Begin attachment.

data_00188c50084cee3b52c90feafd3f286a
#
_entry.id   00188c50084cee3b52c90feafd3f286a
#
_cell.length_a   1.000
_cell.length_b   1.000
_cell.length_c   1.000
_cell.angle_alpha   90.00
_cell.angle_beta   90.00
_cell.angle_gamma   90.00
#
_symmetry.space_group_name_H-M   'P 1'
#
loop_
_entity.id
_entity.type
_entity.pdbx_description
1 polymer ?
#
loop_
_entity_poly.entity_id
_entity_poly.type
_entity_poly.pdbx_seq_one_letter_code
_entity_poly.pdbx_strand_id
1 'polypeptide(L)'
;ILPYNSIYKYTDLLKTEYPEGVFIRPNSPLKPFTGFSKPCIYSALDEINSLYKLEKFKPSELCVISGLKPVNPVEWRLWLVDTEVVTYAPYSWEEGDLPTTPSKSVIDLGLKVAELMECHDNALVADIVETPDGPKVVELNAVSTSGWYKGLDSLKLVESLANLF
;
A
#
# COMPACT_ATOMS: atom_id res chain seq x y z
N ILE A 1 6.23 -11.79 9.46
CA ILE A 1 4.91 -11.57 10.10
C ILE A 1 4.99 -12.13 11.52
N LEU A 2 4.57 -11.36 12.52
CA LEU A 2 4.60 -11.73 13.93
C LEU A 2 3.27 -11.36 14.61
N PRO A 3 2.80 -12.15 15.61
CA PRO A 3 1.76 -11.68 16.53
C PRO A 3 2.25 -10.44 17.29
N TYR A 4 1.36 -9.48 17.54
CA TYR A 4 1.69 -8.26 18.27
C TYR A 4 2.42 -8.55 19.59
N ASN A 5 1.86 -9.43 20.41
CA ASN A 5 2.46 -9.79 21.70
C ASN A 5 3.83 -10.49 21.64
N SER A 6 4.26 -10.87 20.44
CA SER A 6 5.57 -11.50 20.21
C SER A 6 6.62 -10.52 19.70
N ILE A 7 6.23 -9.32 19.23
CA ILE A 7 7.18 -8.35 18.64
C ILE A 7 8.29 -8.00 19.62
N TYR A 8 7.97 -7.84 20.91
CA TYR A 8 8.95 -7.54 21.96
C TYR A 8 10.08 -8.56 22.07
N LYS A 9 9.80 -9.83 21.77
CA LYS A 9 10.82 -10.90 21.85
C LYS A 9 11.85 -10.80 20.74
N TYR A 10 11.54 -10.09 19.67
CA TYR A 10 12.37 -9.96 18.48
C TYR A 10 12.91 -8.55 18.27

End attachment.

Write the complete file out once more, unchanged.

data_00188c50084cee3b52c90feafd3f286a
#
_entry.id   00188c50084cee3b52c90feafd3f286a
#
_cell.length_a   1.000
_cell.length_b   1.000
_cell.length_c   1.000
_cell.angle_alpha   90.00
_cell.angle_beta   90.00
_cell.angle_gamma   90.00
#
_symmetry.space_group_name_H-M   'P 1'
#
loop_
_entity.id
_entity.type
_entity.pdbx_description
1 polymer ?
#
loop_
_entity_poly.entity_id
_entity_poly.type
_entity_poly.pdbx_seq_one_letter_code
_entity_poly.pdbx_strand_id
1 'polypeptide(L)'
;ILPYNSIYKYTDLLKTEYPEGVFIRPNSPLKPFTGFSKPCIYSALDEINSLYKLEKFKPSELCVISGLKPVNPVEWRLWLVDTEVVTYAPYSWEEGDLPTTPSKSVIDLGLKVAELMECHDNALVADIVETPDGPKVVELNAVSTSGWYKGLDSLKLVESLANLF
;
A
#
# COMPACT_ATOMS: atom_id res chain seq x y z
N ILE A 1 6.23 -11.79 9.46
CA ILE A 1 4.91 -11.57 10.10
C ILE A 1 4.99 -12.13 11.52
N LEU A 2 4.57 -11.36 12.52
CA LEU A 2 4.60 -11.73 13.93
C LEU A 2 3.27 -11.36 14.61
N PRO A 3 2.80 -12.15 15.61
CA PRO A 3 1.76 -11.68 16.53
C PRO A 3 2.25 -10.44 17.29
N TYR A 4 1.36 -9.48 17.54
CA TYR A 4 1.69 -8.26 18.27
C TYR A 4 2.42 -8.55 19.59
N ASN A 5 1.86 -9.43 20.41
CA ASN A 5 2.46 -9.79 21.70
C ASN A 5 3.83 -10.49 21.64
N SER A 6 4.26 -10.87 20.44
CA SER A 6 5.57 -11.50 20.21
C SER A 6 6.62 -10.52 19.70
N ILE A 7 6.23 -9.32 19.23
CA ILE A 7 7.18 -8.35 18.64
C ILE A 7 8.29 -8.00 19.62
N TYR A 8 7.97 -7.84 20.91
CA TYR A 8 8.95 -7.54 21.96
C TYR A 8 10.08 -8.56 22.07
N LYS A 9 9.80 -9.83 21.77
CA LYS A 9 10.82 -10.90 21.85
C LYS A 9 11.85 -10.80 20.74
N TYR A 10 11.54 -10.09 19.67
CA TYR A 10 12.37 -9.96 18.48
C TYR A 10 12.91 -8.55 18.27